The second priestess stepped forward and looked at the amulet. “No, that was not in our inventory.”

“Someone must have lost it then,” Nanna replied and slipped it into her pocket. “I’ll take it to the central square and hang it there.” She turned and left before the priestesses could think better of her decision.

The journey home was a quick one and, upon arrival, she retrieved the key to Sonsee’s room. Upon her death, her father had locked it and declared nobody should enter the room again. But the box with the amulet and tiles was in there and Nanna needed it now. 

She sent the servants away and slipped into the room. The box was still hidden under the covers. She opened it, her heart pounding wildly. Could it be?  She did not see the amulet. So she poured out the tiles. No amulet. She grabbed the box, stuffed the tiles back inside, and hurried quickly from the room. 

“Gryffud,” she shouted hurrying down the long hall.  “Gryffud!”

“I think he is helping in the smithery,” one of the servants said. Nanna hurried in that direction.

The smithery was hot and smelled of men hard at work. “Gryffud,” she called from the doorway. 

He appeared, sweaty and covered in iron filings. “Yes, m’am?”

“When you took Sonsee to her school that day, what was she wearing?”

Nana could see the pain of that day cross Gryffud’s face. He had blamed himself, that much she knew. “Her usual I guess,” he mumbled.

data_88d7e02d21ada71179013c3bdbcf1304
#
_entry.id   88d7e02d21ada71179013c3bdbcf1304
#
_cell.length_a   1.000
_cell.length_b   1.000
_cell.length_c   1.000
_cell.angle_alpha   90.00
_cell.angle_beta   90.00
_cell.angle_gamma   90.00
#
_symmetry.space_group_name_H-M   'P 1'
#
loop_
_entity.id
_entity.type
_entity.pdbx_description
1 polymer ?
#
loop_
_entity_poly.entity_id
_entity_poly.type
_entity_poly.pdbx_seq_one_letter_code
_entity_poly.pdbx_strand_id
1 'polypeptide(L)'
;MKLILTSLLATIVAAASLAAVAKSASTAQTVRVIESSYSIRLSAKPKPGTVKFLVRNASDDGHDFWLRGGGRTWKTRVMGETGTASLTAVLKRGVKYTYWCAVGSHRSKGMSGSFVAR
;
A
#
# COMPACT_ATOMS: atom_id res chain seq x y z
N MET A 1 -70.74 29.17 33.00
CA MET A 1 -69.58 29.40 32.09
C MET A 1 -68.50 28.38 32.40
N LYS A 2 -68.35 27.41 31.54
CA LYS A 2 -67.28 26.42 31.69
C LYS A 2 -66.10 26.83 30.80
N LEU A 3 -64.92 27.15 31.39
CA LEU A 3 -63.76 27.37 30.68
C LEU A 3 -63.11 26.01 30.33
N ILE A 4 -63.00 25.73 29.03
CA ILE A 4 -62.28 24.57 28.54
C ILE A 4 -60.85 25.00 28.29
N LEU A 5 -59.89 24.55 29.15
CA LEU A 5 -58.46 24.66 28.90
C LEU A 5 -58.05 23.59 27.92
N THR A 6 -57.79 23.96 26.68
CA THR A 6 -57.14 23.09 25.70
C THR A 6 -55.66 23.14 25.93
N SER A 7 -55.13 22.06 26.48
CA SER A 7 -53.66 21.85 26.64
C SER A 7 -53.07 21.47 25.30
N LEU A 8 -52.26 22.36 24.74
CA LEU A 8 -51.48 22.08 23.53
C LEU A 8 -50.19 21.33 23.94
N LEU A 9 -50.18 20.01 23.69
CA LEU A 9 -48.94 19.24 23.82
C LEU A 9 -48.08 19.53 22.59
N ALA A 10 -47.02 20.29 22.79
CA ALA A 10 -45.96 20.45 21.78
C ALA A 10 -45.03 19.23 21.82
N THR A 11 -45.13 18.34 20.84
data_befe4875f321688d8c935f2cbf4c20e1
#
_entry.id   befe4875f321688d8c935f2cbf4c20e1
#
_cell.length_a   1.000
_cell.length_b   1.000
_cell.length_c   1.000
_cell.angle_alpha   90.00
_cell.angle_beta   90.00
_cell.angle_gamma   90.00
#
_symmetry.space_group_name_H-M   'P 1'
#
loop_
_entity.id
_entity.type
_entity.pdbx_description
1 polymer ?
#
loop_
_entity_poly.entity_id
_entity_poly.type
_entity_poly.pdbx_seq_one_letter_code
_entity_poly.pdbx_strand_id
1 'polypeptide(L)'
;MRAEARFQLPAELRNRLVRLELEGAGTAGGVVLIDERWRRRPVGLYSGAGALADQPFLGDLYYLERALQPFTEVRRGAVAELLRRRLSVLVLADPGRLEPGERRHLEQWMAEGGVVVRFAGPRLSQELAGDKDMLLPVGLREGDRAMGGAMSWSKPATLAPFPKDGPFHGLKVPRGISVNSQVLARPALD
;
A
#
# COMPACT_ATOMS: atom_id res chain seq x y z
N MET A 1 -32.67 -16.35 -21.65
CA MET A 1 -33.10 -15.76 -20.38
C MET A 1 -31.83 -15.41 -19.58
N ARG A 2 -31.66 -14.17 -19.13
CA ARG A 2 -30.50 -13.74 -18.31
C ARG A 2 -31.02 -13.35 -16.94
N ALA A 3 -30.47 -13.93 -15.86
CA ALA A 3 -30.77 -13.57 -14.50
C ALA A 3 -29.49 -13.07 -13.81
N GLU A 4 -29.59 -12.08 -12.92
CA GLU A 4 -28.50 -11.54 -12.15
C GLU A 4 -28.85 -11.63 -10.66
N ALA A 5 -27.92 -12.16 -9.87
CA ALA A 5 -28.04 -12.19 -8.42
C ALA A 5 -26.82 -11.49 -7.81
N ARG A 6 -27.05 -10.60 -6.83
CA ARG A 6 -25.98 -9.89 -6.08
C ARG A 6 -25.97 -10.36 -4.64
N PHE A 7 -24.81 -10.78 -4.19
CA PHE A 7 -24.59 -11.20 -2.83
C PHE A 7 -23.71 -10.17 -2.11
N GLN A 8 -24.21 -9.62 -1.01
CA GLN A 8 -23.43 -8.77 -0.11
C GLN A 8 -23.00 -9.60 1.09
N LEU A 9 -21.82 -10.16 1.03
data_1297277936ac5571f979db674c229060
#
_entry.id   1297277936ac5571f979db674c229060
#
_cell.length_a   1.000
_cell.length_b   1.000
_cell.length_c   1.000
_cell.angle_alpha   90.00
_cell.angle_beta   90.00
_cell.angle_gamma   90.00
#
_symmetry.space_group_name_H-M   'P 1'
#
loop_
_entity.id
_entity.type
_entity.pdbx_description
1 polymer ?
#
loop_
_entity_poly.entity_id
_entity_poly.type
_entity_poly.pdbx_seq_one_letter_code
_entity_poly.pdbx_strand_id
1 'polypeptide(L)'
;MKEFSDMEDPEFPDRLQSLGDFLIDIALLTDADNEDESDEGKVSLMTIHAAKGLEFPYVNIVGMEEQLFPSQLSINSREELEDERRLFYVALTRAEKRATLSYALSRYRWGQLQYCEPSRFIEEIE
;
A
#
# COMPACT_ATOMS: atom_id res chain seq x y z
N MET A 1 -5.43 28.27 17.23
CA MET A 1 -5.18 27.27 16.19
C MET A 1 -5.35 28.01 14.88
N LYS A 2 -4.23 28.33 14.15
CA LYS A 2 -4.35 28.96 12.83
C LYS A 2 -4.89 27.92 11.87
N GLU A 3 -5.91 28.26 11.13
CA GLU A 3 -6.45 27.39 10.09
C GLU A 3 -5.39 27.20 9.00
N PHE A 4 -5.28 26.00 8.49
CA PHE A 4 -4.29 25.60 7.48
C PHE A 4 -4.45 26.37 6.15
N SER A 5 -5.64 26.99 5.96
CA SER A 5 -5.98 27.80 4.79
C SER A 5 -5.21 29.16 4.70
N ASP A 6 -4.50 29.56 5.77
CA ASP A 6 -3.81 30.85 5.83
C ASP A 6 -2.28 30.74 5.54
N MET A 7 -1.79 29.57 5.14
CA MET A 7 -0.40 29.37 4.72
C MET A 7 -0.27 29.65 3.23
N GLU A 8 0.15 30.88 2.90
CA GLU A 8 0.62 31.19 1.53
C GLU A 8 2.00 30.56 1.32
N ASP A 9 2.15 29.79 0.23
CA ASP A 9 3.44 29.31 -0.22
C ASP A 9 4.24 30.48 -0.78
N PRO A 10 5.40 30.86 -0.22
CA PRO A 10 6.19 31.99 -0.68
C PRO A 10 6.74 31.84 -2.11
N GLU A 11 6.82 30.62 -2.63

“Nothing else? Nothing special?”

Gryffud’s face twisted and in it Nanna saw a man concentrating on unpleasant memories. “Yes, m’am. She went back and got a woven necklace. Just before we left.”

“What color was it?”

Gryffud’s face twisted in concentration again. “I do not remember. But colorful. Very colorful.”

“Thank you, Gryffud,” Nanna said as she turned away.

 It was time to consult those tiles. 

Weaver’s Box, part 9

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Once Toko had her materials, it did not take her long to weave her amulet. She used her mother’s piece as a model for size, but changed the shape of it. 

She started weaving from the bottom and as she worked, each color meant something to her. Mauve-pink was her life as Sonee-array, her life before being brought here. She still was not sure if she’d been kidnapped or her father had bargained away her life to marry her mother. Who had told her that? She could not remember anymore. But none of them could be trusted anyway. It did not matter. Nanna would help her, of that she was sure.

Nanna, Nanna,`

And my life so good.

Nanna, Papa,

And the love that stood.